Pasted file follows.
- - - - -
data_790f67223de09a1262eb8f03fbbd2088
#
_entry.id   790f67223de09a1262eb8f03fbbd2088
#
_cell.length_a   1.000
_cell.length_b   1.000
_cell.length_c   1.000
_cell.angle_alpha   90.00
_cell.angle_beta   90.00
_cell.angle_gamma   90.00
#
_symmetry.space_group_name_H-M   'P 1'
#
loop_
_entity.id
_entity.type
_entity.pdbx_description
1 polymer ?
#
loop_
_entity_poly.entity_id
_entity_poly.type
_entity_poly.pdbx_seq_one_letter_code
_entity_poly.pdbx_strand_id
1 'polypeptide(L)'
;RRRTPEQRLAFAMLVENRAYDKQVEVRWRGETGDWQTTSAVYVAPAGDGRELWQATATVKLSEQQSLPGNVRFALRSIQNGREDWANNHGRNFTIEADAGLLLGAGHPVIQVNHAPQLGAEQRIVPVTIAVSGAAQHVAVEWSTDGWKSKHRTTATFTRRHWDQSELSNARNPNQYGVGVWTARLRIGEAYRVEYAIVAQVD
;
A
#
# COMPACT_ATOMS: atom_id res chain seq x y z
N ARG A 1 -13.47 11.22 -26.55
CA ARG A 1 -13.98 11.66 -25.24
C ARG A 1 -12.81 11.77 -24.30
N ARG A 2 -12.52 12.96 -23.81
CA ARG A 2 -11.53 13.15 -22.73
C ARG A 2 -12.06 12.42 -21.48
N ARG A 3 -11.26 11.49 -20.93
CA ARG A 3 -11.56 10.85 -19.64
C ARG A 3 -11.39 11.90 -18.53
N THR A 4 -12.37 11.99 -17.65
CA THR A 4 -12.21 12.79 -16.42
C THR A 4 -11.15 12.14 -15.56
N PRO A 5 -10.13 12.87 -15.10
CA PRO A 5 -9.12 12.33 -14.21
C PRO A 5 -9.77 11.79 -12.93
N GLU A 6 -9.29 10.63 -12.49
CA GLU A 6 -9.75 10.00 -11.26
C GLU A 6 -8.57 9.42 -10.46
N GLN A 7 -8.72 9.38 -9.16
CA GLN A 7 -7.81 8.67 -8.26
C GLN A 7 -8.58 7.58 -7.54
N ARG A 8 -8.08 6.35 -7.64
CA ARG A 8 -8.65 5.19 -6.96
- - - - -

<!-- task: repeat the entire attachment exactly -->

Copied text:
data_790f67223de09a1262eb8f03fbbd2088
#
_entry.id   790f67223de09a1262eb8f03fbbd2088
#
_cell.length_a   1.000
_cell.length_b   1.000
_cell.length_c   1.000
_cell.angle_alpha   90.00
_cell.angle_beta   90.00
_cell.angle_gamma   90.00
#
_symmetry.space_group_name_H-M   'P 1'
#
loop_
_entity.id
_entity.type
_entity.pdbx_description
1 polymer ?
#
loop_
_entity_poly.entity_id
_entity_poly.type
_entity_poly.pdbx_seq_one_letter_code
_entity_poly.pdbx_strand_id
1 'polypeptide(L)'
;RRRTPEQRLAFAMLVENRAYDKQVEVRWRGETGDWQTTSAVYVAPAGDGRELWQATATVKLSEQQSLPGNVRFALRSIQNGREDWANNHGRNFTIEADAGLLLGAGHPVIQVNHAPQLGAEQRIVPVTIAVSGAAQHVAVEWSTDGWKSKHRTTATFTRRHWDQSELSNARNPNQYGVGVWTARLRIGEAYRVEYAIVAQVD
;
A
#
# COMPACT_ATOMS: atom_id res chain seq x y z
N ARG A 1 -13.47 11.22 -26.55
CA ARG A 1 -13.98 11.66 -25.24
C ARG A 1 -12.81 11.77 -24.30
N ARG A 2 -12.52 12.96 -23.81
CA ARG A 2 -11.53 13.15 -22.73
C ARG A 2 -12.06 12.42 -21.48
N ARG A 3 -11.26 11.49 -20.93
CA ARG A 3 -11.56 10.85 -19.64
C ARG A 3 -11.39 11.90 -18.53
N THR A 4 -12.37 11.99 -17.65
CA THR A 4 -12.21 12.79 -16.42
C THR A 4 -11.15 12.14 -15.56
N PRO A 5 -10.13 12.87 -15.10
CA PRO A 5 -9.12 12.33 -14.21
C PRO A 5 -9.77 11.79 -12.93
N GLU A 6 -9.29 10.63 -12.49
CA GLU A 6 -9.75 10.00 -11.26
C GLU A 6 -8.57 9.42 -10.46
N GLN A 7 -8.72 9.38 -9.16
CA GLN A 7 -7.81 8.67 -8.26
C GLN A 7 -8.58 7.58 -7.54
N ARG A 8 -8.08 6.35 -7.64
CA ARG A 8 -8.65 5.19 -6.96